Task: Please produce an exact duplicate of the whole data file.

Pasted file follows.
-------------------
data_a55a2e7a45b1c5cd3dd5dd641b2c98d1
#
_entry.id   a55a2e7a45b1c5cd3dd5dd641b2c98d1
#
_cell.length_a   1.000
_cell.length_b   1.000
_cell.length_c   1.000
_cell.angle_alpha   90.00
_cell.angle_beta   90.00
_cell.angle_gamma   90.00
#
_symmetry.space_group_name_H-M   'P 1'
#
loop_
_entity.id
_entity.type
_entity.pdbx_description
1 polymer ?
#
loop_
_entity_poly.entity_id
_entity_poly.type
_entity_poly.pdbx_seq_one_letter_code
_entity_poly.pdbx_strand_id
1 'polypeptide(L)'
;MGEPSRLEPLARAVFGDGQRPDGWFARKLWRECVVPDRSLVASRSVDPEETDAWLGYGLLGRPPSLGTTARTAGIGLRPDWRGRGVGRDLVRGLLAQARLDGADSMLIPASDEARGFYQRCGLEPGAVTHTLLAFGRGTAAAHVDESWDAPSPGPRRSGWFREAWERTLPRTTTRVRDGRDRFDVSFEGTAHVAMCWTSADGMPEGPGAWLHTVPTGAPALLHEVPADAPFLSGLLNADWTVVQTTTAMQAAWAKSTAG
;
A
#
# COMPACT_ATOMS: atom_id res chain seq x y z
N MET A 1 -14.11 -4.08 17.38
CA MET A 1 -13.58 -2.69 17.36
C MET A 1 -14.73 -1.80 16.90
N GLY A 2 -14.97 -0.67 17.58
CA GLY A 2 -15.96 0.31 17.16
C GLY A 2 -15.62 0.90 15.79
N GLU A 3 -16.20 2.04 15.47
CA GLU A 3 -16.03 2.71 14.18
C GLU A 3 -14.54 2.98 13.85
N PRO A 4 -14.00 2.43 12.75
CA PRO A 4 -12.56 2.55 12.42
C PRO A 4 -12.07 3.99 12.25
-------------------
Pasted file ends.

data_a55a2e7a45b1c5cd3dd5dd641b2c98d1
#
_entry.id   a55a2e7a45b1c5cd3dd5dd641b2c98d1
#
_cell.length_a   1.000
_cell.length_b   1.000
_cell.length_c   1.000
_cell.angle_alpha   90.00
_cell.angle_beta   90.00
_cell.angle_gamma   90.00
#
_symmetry.space_group_name_H-M   'P 1'
#
loop_
_entity.id
_entity.type
_entity.pdbx_description
1 polymer ?
#
loop_
_entity_poly.entity_id
_entity_poly.type
_entity_poly.pdbx_seq_one_letter_code
_entity_poly.pdbx_strand_id
1 'polypeptide(L)'
;MGEPSRLEPLARAVFGDGQRPDGWFARKLWRECVVPDRSLVASRSVDPEETDAWLGYGLLGRPPSLGTTARTAGIGLRPDWRGRGVGRDLVRGLLAQARLDGADSMLIPASDEARGFYQRCGLEPGAVTHTLLAFGRGTAAAHVDESWDAPSPGPRRSGWFREAWERTLPRTTTRVRDGRDRFDVSFEGTAHVAMCWTSADGMPEGPGAWLHTVPTGAPALLHEVPADAPFLSGLLNADWTVVQTTTAMQAAWAKSTAG
;
A
#
# COMPACT_ATOMS: atom_id res chain seq x y z
N MET A 1 -14.11 -4.08 17.38
CA MET A 1 -13.58 -2.69 17.36
C MET A 1 -14.73 -1.80 16.90
N GLY A 2 -14.97 -0.67 17.58
CA GLY A 2 -15.96 0.31 17.16
C GLY A 2 -15.62 0.90 15.79
N GLU A 3 -16.20 2.04 15.47
CA GLU A 3 -16.03 2.71 14.18
C GLU A 3 -14.54 2.98 13.85
N PRO A 4 -14.00 2.43 12.75
CA PRO A 4 -12.56 2.55 12.42
C PRO A 4 -12.07 3.99 12.25